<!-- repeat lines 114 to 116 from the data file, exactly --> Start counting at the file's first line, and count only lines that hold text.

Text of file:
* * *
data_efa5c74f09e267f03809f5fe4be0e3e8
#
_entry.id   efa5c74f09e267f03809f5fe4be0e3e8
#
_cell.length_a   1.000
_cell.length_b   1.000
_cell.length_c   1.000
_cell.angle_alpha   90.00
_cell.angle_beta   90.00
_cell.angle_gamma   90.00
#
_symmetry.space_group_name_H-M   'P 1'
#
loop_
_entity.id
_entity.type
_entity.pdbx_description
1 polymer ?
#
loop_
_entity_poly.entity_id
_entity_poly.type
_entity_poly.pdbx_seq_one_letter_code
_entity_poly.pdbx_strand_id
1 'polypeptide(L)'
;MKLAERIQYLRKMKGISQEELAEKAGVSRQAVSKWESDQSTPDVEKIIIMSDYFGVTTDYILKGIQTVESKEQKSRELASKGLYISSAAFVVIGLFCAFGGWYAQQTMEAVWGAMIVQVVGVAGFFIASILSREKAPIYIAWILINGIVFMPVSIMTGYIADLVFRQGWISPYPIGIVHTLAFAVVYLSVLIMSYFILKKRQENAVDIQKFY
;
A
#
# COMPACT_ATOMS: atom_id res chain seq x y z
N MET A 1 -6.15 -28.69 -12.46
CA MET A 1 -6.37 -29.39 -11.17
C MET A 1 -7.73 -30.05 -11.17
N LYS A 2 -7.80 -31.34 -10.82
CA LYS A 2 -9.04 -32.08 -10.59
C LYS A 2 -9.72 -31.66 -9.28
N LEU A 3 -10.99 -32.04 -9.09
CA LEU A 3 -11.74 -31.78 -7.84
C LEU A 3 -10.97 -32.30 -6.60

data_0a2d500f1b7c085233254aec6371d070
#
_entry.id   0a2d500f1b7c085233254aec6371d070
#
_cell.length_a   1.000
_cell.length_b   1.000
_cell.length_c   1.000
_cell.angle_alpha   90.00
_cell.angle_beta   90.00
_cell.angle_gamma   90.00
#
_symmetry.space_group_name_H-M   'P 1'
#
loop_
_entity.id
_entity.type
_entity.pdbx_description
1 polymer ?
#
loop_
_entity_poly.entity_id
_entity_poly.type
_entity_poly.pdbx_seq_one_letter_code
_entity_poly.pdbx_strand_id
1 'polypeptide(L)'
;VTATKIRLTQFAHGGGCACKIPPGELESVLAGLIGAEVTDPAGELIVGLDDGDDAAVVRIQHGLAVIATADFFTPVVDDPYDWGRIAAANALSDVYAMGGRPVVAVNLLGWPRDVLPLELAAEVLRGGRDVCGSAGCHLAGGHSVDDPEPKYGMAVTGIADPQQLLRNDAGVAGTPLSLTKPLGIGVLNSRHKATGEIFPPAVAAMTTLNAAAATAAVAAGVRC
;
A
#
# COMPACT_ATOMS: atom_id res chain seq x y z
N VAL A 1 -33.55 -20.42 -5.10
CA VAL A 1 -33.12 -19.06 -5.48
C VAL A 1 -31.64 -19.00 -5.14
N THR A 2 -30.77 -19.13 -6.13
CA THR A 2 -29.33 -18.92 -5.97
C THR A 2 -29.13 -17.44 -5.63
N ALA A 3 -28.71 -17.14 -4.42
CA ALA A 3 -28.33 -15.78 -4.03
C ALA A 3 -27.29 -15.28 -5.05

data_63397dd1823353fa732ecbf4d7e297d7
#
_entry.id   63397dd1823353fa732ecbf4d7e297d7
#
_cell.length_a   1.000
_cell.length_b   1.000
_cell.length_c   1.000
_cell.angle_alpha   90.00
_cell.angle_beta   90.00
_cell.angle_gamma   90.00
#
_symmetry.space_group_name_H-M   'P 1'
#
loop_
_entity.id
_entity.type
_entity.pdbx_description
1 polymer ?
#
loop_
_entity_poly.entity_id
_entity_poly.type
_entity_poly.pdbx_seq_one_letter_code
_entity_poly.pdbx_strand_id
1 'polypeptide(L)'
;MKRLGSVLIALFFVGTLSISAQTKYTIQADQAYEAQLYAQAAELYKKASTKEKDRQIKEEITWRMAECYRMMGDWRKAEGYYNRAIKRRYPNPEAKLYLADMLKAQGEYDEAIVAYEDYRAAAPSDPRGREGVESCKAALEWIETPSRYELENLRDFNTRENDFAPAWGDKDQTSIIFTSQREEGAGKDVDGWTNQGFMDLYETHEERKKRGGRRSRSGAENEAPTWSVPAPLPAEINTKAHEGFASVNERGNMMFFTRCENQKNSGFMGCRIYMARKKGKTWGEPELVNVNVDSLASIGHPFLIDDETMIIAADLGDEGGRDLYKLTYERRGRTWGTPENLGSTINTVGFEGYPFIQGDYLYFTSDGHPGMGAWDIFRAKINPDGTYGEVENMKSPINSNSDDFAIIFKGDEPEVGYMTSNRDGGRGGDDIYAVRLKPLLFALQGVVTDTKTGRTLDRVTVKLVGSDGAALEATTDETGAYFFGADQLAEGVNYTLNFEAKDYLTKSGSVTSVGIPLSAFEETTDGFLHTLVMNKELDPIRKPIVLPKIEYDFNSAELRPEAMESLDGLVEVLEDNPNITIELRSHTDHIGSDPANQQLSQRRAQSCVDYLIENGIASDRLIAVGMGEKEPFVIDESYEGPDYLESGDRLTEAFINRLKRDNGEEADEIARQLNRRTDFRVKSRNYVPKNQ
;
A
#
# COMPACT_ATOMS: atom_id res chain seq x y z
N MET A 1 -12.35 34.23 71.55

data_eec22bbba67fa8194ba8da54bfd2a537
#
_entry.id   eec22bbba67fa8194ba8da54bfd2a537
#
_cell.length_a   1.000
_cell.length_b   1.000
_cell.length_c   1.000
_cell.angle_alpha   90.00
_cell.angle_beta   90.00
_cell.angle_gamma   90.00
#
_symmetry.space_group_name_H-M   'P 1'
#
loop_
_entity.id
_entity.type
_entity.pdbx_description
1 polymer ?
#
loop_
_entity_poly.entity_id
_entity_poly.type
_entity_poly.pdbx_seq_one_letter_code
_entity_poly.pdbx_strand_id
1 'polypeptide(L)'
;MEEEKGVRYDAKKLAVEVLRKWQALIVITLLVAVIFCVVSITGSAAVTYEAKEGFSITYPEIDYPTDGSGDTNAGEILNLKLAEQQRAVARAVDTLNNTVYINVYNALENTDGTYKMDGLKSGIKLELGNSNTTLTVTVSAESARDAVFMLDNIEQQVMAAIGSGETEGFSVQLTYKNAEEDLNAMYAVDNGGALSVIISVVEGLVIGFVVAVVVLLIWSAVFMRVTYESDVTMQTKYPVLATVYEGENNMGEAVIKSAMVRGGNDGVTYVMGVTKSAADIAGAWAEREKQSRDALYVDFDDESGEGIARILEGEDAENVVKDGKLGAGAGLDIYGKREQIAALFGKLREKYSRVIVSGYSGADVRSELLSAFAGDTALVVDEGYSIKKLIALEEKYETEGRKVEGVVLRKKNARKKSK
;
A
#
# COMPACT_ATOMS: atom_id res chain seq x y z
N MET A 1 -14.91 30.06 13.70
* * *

_cell.length_a   1.000
_cell.length_b   1.000
_cell.length_c   1.000